Photo: Old shopfront, Savannakhet.

Exploring Savannakhet

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Though perhaps best known for its nearby NBCAs (national parks), Savannakhet is also the perfect spot for a few days of unwinding. Lose yourself in the smoky scent of Lao sausages on the grill, the late afternoon giggles of schoolchildren, a Mekong River sunset and a stroll through historic streets.

Just another day in Savannakhet...

Just another day in Savannakhet…

Constructed by the many French and Chinese merchants who once called Savannakhet home, most of the houses that line the city’s largely unmarked streets were built around the turn of the 20th century. With bent and galvanized tin roofs over crumbling plaster, red brick and teak wood exterior walls punctuated by faded wood doors, shutters and verandas, even the most dilapidated old houses still cling to their original charm.

They don't make 'em like they used to.

They don’t make ‘em like they used to.

Like the one pictured above, many of these rundown heritage buildings continue to serve as modest homes and businesses for local families. We noticed several century-old structures under varying stages of restoration work, and a handful — such as the one occupied by Sala Savanh Guesthouse pictured below — have already been tastefully spruced up.

It's a great place to stay too.

It’s a great place to stay too.

Reflecting its eclectic heritage, Savannakhet is still home to both Evangelical and Catholic churches along with Theravada Buddhist temples and Mahayana Chinese and Vietnamese shrines and pagodas. None of these are particularly awe-inspiring, but 92-year-old Saint Theresa Church at the heart of town is a lovely relic of the French that now hosts a Vietnamese Catholic congregation. Built in the 1500s, Wat Xaiyaphoum to the north of town is also worth a peek — we arrived to find a group of teenaged boys giving Buddha images a makeover.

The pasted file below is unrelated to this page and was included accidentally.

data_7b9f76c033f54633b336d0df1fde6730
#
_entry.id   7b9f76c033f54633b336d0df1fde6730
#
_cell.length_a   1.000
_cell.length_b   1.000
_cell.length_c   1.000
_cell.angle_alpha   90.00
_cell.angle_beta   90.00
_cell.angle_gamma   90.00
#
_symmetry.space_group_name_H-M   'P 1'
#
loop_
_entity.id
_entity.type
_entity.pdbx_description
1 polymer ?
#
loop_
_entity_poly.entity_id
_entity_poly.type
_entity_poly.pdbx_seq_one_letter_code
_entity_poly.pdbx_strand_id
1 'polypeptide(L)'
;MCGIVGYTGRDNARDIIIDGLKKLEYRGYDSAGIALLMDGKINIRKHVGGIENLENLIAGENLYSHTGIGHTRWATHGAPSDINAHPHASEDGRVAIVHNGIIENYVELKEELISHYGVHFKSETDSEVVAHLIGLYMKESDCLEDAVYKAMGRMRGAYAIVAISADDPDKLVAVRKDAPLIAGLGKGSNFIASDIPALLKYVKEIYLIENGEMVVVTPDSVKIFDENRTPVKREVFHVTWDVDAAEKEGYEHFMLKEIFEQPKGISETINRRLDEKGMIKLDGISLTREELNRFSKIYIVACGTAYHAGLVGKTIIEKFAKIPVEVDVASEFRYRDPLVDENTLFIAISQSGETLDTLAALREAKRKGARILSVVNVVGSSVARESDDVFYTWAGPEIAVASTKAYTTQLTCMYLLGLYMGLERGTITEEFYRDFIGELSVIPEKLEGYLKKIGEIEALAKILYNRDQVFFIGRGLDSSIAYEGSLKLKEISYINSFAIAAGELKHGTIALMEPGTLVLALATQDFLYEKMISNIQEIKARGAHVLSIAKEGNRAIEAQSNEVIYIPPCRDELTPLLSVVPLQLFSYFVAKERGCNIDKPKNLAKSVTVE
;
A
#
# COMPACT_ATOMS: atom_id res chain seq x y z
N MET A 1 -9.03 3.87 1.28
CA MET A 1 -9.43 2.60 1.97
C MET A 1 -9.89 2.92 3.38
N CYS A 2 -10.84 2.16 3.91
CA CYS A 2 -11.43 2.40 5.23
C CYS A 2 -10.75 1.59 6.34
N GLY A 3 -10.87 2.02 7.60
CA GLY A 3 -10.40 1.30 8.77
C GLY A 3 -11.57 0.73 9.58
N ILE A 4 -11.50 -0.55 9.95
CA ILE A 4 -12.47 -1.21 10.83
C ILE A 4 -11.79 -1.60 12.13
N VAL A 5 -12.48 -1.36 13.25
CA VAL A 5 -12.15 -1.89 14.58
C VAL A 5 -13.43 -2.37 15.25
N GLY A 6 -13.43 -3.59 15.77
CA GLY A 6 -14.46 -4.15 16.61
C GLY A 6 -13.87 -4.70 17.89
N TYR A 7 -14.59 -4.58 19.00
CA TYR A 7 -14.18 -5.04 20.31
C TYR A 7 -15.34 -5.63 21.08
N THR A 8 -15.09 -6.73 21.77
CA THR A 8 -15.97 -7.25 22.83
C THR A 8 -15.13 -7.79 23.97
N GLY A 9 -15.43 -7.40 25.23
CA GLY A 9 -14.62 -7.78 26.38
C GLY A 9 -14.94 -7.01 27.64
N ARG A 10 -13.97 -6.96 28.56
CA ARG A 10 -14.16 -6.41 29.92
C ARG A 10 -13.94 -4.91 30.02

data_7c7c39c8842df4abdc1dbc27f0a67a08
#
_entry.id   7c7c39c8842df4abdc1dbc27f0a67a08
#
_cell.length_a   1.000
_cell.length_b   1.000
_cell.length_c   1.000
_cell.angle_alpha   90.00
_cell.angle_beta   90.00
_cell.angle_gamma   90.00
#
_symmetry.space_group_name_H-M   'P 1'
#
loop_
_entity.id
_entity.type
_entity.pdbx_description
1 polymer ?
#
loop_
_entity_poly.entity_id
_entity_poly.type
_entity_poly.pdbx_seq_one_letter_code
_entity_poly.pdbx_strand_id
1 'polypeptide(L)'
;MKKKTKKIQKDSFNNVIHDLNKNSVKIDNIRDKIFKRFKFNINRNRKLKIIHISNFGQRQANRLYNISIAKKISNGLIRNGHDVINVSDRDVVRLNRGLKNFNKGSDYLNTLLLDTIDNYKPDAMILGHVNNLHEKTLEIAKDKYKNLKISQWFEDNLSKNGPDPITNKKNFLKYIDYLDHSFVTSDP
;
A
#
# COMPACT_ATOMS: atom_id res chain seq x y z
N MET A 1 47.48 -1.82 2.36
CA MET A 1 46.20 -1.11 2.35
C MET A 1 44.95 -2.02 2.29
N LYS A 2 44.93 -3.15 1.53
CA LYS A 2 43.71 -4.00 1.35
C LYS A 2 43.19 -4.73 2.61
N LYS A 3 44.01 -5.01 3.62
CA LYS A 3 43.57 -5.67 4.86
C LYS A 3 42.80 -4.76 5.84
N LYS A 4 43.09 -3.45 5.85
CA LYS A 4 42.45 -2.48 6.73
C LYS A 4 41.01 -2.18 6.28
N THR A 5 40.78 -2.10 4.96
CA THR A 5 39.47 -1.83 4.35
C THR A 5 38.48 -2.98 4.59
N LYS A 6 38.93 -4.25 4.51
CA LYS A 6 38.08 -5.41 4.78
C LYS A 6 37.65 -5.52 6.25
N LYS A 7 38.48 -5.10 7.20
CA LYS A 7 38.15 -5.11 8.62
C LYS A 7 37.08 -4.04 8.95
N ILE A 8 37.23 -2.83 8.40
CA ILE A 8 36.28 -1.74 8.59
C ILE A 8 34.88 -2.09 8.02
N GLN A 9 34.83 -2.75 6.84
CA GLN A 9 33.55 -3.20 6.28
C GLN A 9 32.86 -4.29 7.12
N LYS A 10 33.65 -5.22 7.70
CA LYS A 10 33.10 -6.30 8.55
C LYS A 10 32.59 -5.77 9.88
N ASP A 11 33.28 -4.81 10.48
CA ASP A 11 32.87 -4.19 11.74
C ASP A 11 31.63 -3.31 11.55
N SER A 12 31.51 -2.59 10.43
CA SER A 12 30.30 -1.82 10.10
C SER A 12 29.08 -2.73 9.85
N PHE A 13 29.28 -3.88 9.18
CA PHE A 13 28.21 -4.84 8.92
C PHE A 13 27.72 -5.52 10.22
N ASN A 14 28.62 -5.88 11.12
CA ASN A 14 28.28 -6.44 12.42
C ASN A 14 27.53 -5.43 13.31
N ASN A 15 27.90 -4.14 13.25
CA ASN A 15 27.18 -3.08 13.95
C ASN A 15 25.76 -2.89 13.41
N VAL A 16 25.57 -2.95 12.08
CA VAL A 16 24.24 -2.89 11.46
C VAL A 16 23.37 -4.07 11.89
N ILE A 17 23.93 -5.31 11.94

Buddhas get a bath.

Buddhas getting a bath.

After a lazy stroll through the old town, an even lazier bike ride along the vast Mekong is a must.

That would be Mukdahan tower, and Thailand on the other side.

That would be Mukdahan tower, and Thailand on the other side.

Savannakhet also expresses its eclectic heritage through food. Stretching out in front of Saint Theresa Church, Talaat Yen plaza is a great place to relax with a Lao coffee and authentic Lao or Vietnamese meal by day or a candlelit French dinner at Dao Savanh Restaurant after sun down. Other culinary pleasures include cheap Lao and Vietnamese finger foods at Savansai market near the bus station, the fabulous Japanese-Lao-Western menu at Cafe Anakot on Ratsavongseuk Road, and the fiery Lao dishes served up on a deck that floats over the Mekong at Savan Lao Dearm Restaurant.

Our spread at Savan Lao Dearm -- that cold beer came in handy.

Our spread at Savan Lao Dearm — that cold beer came in handy.

Savan Lao Dearm is also a fine place to enjoy dreamy Mekong sunsets, though we’ll leave you with this shot captured from the nearby hillside instead.

Relaxed yet?

Relaxed yet?

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